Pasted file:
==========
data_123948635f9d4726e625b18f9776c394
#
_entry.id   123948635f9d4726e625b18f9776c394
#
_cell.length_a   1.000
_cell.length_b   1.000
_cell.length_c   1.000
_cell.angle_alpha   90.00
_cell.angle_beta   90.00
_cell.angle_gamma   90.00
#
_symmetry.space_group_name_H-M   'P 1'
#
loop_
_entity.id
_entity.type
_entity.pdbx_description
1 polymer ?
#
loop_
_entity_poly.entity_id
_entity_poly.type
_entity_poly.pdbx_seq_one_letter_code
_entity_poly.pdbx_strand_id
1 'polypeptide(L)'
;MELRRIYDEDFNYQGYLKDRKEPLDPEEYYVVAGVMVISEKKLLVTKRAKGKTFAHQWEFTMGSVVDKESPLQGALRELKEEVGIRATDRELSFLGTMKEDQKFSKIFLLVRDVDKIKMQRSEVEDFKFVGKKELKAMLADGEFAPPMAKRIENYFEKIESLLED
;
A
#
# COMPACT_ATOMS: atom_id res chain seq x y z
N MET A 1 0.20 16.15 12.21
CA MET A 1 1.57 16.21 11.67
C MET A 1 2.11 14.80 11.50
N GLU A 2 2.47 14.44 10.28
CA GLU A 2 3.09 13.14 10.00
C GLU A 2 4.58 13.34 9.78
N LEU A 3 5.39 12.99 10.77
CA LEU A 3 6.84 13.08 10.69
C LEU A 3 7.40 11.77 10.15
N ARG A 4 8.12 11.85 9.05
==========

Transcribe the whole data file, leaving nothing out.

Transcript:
data_123948635f9d4726e625b18f9776c394
#
_entry.id   123948635f9d4726e625b18f9776c394
#
_cell.length_a   1.000
_cell.length_b   1.000
_cell.length_c   1.000
_cell.angle_alpha   90.00
_cell.angle_beta   90.00
_cell.angle_gamma   90.00
#
_symmetry.space_group_name_H-M   'P 1'
#
loop_
_entity.id
_entity.type
_entity.pdbx_description
1 polymer ?
#
loop_
_entity_poly.entity_id
_entity_poly.type
_entity_poly.pdbx_seq_one_letter_code
_entity_poly.pdbx_strand_id
1 'polypeptide(L)'
;MELRRIYDEDFNYQGYLKDRKEPLDPEEYYVVAGVMVISEKKLLVTKRAKGKTFAHQWEFTMGSVVDKESPLQGALRELKEEVGIRATDRELSFLGTMKEDQKFSKIFLLVRDVDKIKMQRSEVEDFKFVGKKELKAMLADGEFAPPMAKRIENYFEKIESLLED
;
A
#
# COMPACT_ATOMS: atom_id res chain seq x y z
N MET A 1 0.20 16.15 12.21
CA MET A 1 1.57 16.21 11.67
C MET A 1 2.11 14.80 11.50
N GLU A 2 2.47 14.44 10.28
CA GLU A 2 3.09 13.14 10.00
C GLU A 2 4.58 13.34 9.78
N LEU A 3 5.39 12.99 10.77
CA LEU A 3 6.84 13.08 10.69
C LEU A 3 7.40 11.77 10.15
N ARG A 4 8.12 11.85 9.05